Distracted driving spied in rear-view
You look in the mirror right now, but in future the mirror might look back at you. Automotive supplier Magna, based in Ontario, has announced a new Driver Monitoring System that looks for distracted driving.
The system is integrated into a vehicle's rear-view mirror, and uses camera-based technology to monitor the driver. It looks at the head, eye and body movement. It detects if a driver is distracted and isn't looking at the road and can also detect signs of drowsiness or fatigue. It accounts for valid reasons to not look ahead, such as when the driver glances at the side mirrors. If distraction is detected, the driver receives customizable alerts, either audible or visible.
Magna said putting the system into the mirror “provides the best unobstructed view to the driver” and also offers a vantage point for monitoring other occupant features, which could include seatbelt use, the presence of a child, or identifying specific passengers for preference memory settings in the vehicle. The company said the system is market ready, although it didn't mention if any automakers have shown interest in incorporating it into their cars.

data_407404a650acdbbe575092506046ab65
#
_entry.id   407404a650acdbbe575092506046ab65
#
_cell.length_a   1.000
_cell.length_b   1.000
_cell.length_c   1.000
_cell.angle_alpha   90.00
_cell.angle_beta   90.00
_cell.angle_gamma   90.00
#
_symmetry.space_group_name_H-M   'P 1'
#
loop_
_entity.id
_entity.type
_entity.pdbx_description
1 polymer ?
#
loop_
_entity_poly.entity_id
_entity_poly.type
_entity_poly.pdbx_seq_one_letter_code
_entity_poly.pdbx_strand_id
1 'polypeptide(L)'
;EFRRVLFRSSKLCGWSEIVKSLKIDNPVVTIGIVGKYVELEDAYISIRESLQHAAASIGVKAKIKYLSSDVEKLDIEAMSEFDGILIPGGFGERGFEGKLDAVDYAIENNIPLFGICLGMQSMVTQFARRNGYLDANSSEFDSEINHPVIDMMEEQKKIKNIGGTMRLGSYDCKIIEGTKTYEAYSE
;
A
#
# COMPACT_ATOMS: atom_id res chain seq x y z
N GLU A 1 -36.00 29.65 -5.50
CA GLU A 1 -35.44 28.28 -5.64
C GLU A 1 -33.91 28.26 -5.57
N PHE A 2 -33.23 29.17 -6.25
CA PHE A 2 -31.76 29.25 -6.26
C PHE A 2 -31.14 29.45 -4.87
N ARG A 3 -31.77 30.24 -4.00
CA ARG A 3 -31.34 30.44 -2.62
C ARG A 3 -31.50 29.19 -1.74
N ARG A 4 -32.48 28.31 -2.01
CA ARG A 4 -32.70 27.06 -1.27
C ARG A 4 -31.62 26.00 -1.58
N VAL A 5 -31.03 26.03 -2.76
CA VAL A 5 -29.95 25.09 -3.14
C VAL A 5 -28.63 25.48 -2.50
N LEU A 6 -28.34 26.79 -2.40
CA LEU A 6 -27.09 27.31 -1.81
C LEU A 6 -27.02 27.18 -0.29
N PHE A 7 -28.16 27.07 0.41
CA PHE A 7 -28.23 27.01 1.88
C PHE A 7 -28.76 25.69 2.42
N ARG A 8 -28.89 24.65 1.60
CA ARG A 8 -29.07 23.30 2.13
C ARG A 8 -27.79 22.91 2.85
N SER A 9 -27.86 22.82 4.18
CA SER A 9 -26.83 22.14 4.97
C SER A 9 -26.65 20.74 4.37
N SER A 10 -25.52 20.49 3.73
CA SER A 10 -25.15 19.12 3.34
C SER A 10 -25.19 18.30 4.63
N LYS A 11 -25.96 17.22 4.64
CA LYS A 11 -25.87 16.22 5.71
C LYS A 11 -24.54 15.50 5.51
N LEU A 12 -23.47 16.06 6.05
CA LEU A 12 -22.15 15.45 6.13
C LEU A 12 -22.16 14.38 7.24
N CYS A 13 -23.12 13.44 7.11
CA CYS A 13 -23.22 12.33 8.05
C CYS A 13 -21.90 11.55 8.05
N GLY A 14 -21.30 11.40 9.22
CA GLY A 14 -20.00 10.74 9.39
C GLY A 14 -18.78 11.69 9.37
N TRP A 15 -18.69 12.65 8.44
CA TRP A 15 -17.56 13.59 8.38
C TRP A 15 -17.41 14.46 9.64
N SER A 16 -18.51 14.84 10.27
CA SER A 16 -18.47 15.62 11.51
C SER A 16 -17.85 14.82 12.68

The U.S. National Highway Traffic Safety Administration designates April as Distracted Driving Month, and said distracted driving has become a leading cause of crashes and fatalities. It estimates that 3,142 people were killed on U.S. roads in 2019 as a result of distracted driving.